Courts Hand Down Smashing Victories for Voting Rights

Courts Hand Down Smashing Victories for Voting Rights

Courts Hand Down Smashing Victories for Voting Rights

These are significant wins, across six states—but 15 other states still have restrictions in place for the fall elections.

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On June 25, 2013, the Supreme Court struck down the heart of the Voting Rights Act, ruling that states with the longest histories of voter discrimination no ­longer had to seek approval from the federal government for changes to their election procedures. A month after that decision, North Carolina—where 40 counties had previously been subject to that requirement—passed the country’s most sweeping voting restrictions.

The state implemented an onerous photo-ID requirement, cut a week of early voting, and eliminated same-day voter registration, out-of-precinct voting, and pre-registration for 16- and 17-year-olds. On July 29 of this year, the US Court of Appeals for the Fourth Circuit invalidated these restrictions, saying that they “target African Americans with almost surgical precision.” The court found that the state GOP had intentionally discriminated against people of color, and it called the elimination of voting on the Sunday before the election—when black ­churches hold “souls to the polls” mobilization drives—“as close to a smoking gun as we are likely to see in modern times.”

It was the first in a remarkable string of voting-rights victories, as federal courts in late July and early August ruled against the GOP’s efforts to make it harder to vote in six different states. The decisions in North Carolina, Wisconsin, Texas, Michigan, Kansas, and North Dakota—by Re­­publican- as well as Democratic-appointed ­judges—struck down laws that required strict voter ID, reduced early voting, and hindered voter registration.

As their party’s war on voting hit a roadblock in the courts, Republican hysteria reached panic levels. Party leaders attacked the court decisions, while Donald Trump proclaimed that the election would be “rigged” for Hillary Clinton and that without voter-ID laws, “we may have people vote 10 times.” Like so much of what Trump says, his claims are totally divorced from the facts: Since 2000, there have been only 31 credible incidents of voter impersonation in the United States, out of 1 billion votes cast. By comparison, there are 300 deaths and injuries from lightning each year.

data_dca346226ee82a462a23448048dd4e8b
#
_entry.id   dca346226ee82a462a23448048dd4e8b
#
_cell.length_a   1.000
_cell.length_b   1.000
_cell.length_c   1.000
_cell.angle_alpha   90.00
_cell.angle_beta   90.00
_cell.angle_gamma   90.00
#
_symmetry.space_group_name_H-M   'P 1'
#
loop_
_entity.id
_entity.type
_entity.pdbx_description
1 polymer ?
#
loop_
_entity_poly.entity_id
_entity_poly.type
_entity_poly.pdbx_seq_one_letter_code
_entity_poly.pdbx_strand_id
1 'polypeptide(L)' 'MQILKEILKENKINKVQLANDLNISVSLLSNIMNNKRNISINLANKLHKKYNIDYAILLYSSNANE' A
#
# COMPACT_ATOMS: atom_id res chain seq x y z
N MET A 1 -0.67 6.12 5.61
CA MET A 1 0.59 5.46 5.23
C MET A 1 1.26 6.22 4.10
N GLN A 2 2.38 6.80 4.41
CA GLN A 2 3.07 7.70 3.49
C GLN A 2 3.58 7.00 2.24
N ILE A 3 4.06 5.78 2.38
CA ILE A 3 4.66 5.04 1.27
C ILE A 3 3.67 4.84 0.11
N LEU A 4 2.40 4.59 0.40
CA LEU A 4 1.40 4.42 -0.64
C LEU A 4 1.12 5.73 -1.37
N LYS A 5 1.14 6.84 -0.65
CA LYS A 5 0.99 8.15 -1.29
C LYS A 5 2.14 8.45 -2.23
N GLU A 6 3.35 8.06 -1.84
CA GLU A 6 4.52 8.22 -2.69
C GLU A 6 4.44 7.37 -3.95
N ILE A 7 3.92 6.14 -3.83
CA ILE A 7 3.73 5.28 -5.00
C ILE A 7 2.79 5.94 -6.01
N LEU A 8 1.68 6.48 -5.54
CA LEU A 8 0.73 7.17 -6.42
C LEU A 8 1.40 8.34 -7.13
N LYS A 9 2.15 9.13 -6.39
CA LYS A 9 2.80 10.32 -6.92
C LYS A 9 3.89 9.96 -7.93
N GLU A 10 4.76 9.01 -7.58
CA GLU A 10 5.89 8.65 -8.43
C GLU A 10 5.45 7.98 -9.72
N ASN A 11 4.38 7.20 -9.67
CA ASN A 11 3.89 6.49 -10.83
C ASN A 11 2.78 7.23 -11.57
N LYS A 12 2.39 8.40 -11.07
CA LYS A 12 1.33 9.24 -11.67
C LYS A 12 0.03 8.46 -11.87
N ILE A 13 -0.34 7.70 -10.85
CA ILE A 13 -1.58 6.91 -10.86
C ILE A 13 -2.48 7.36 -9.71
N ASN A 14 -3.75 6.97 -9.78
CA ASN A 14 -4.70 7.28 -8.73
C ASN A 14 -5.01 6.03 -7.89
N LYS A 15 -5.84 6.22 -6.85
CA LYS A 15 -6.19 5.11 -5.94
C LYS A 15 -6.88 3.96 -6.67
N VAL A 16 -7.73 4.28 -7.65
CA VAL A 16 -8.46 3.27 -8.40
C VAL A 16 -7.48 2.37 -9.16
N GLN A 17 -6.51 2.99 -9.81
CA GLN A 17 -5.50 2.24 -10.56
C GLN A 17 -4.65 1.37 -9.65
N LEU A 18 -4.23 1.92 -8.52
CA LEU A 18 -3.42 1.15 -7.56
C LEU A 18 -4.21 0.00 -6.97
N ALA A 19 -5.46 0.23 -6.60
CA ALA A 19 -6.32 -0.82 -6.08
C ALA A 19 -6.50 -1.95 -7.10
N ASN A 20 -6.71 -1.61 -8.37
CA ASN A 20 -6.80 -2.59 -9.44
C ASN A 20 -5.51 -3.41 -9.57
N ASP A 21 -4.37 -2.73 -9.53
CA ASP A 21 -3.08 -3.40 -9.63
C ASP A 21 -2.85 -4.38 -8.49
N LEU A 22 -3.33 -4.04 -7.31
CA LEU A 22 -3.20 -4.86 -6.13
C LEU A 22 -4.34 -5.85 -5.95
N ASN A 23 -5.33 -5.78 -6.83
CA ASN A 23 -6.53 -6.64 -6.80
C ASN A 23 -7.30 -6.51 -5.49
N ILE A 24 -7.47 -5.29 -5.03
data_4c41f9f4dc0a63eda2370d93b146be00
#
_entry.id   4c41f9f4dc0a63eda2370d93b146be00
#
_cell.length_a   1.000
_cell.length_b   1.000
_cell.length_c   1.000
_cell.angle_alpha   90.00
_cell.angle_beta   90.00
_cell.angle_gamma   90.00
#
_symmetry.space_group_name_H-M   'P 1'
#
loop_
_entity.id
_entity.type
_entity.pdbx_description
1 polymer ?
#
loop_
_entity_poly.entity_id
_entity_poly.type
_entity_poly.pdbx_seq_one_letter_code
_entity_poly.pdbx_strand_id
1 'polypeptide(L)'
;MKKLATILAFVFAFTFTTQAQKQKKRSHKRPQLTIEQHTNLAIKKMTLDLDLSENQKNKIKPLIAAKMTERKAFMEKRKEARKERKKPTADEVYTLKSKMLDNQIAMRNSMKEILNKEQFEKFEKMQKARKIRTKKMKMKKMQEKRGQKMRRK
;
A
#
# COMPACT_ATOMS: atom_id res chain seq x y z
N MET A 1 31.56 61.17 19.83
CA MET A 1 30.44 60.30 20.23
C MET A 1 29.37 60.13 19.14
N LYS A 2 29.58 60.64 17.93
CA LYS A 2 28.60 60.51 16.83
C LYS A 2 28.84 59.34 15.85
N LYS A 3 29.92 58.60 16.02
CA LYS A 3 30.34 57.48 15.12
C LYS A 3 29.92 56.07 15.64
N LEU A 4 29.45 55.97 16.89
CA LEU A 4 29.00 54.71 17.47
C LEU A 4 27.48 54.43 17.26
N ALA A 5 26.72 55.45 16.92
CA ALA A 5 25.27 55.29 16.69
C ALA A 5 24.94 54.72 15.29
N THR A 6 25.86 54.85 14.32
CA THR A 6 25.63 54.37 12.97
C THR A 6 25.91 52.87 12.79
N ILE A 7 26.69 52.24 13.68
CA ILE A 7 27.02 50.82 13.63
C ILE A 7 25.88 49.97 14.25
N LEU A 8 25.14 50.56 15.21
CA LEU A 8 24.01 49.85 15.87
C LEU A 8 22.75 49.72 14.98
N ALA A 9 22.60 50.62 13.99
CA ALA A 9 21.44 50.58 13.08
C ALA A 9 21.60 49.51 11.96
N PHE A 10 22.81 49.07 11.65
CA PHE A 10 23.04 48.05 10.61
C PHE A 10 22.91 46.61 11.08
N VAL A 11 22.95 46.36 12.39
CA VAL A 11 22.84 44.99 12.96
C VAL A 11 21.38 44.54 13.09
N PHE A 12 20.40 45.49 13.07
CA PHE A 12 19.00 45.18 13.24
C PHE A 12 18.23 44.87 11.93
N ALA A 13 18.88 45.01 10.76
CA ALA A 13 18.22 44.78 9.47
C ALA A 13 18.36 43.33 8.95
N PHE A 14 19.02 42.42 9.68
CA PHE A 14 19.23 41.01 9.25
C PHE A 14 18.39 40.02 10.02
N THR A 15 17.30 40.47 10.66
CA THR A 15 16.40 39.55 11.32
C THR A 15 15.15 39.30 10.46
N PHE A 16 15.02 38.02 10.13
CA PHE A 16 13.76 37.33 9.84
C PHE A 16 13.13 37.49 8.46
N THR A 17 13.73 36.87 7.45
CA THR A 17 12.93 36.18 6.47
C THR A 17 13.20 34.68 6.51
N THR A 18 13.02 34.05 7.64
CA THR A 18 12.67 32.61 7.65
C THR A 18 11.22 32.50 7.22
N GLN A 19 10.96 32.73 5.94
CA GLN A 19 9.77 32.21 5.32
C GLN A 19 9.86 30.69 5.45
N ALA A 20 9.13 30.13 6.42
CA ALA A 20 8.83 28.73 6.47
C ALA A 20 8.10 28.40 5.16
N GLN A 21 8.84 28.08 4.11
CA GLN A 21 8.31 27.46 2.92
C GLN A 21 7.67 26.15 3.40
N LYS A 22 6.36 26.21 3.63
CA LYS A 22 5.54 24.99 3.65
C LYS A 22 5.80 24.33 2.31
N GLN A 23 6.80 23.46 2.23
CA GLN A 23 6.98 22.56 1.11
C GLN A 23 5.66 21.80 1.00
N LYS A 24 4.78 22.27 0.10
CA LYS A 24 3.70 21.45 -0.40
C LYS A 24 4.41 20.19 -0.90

Even so, Trump’s lies need to be confronted head-on, since they could lead to violence and intimidation at the polls in November and discredit the election of the first woman president. Anyone in the media who repeats Trump’s assertions without debunking them is committing journalistic malpractice. As CNN’s Brian Stelter pointed out, Trump “is trying to delegitimize our democratic process without proof.”

In fact, many more people have been blocked from the polls by GOP voter-suppression efforts than have cast fraudulent votes. This is the real threat of election rigging. In North Carolina, for example, more than 2,300 ballots were rejected in 2014 because of the state’s elimination of same-day registration and out-of-precinct voting, while there have been only two cases of voter impersonation in the past decade. As a federal judge in Wisconsin noted: “A preoccupation with mostly phantom election fraud leads to real incidents of disenfranchisement, which undermine rather than enhance confidence in elections, particularly in minority communities.”

Even with these recent victories, 15 states have new voting restrictions in place for the 2016 presidential elections. Voters are being purged from the rolls in Ohio; ex-offenders have lost the right to vote in Virginia; and police are questioning the registration status of African Americans in Georgia.

On August 6, the 51st anniversary of the Voting Rights Act, the Republican National Committee released a statement saying that the party “remains committed to ensuring access and fairness at the ballot box.” This was not a joke. If the GOP were really serious about “protecting future generations’ right to vote,” it would cease its voter-suppression efforts and hold a vote in Congress—before the election—on legislation to restore the VRA. We’re not holding our breath.

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